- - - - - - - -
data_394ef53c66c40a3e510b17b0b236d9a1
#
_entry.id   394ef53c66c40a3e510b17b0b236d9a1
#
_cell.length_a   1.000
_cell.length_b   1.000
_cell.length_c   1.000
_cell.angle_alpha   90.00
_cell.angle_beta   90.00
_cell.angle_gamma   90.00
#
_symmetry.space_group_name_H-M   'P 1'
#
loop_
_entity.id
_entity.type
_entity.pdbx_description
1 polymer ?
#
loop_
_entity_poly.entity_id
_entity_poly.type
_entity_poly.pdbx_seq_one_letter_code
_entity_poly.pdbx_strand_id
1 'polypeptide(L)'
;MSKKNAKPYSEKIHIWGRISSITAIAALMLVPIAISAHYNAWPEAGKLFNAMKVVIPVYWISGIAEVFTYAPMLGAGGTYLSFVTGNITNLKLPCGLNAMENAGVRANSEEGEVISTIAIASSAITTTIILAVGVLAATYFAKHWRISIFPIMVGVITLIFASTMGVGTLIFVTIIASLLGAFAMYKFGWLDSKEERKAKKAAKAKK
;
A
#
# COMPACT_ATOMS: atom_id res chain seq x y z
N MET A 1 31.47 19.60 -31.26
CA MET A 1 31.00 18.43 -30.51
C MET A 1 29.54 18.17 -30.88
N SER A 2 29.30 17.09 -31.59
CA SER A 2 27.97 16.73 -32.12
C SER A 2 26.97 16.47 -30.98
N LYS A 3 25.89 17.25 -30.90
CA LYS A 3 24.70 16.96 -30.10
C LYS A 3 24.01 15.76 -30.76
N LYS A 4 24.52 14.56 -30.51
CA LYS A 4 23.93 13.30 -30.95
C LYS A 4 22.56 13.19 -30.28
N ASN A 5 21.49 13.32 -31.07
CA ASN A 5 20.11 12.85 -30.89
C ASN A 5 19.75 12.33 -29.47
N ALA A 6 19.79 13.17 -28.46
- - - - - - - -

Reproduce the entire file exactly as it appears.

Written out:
data_394ef53c66c40a3e510b17b0b236d9a1
#
_entry.id   394ef53c66c40a3e510b17b0b236d9a1
#
_cell.length_a   1.000
_cell.length_b   1.000
_cell.length_c   1.000
_cell.angle_alpha   90.00
_cell.angle_beta   90.00
_cell.angle_gamma   90.00
#
_symmetry.space_group_name_H-M   'P 1'
#
loop_
_entity.id
_entity.type
_entity.pdbx_description
1 polymer ?
#
loop_
_entity_poly.entity_id
_entity_poly.type
_entity_poly.pdbx_seq_one_letter_code
_entity_poly.pdbx_strand_id
1 'polypeptide(L)'
;MSKKNAKPYSEKIHIWGRISSITAIAALMLVPIAISAHYNAWPEAGKLFNAMKVVIPVYWISGIAEVFTYAPMLGAGGTYLSFVTGNITNLKLPCGLNAMENAGVRANSEEGEVISTIAIASSAITTTIILAVGVLAATYFAKHWRISIFPIMVGVITLIFASTMGVGTLIFVTIIASLLGAFAMYKFGWLDSKEERKAKKAAKAKK
;
A
#
# COMPACT_ATOMS: atom_id res chain seq x y z
N MET A 1 31.47 19.60 -31.26
CA MET A 1 31.00 18.43 -30.51
C MET A 1 29.54 18.17 -30.88
N SER A 2 29.30 17.09 -31.59
CA SER A 2 27.97 16.73 -32.12
C SER A 2 26.97 16.47 -30.98
N LYS A 3 25.89 17.25 -30.90
CA LYS A 3 24.70 16.96 -30.10
C LYS A 3 24.01 15.76 -30.76
N LYS A 4 24.52 14.56 -30.51
CA LYS A 4 23.93 13.30 -30.95
C LYS A 4 22.56 13.19 -30.28
N ASN A 5 21.49 13.32 -31.07
CA ASN A 5 20.11 12.85 -30.89
C ASN A 5 19.75 12.33 -29.47
N ALA A 6 19.79 13.17 -28.46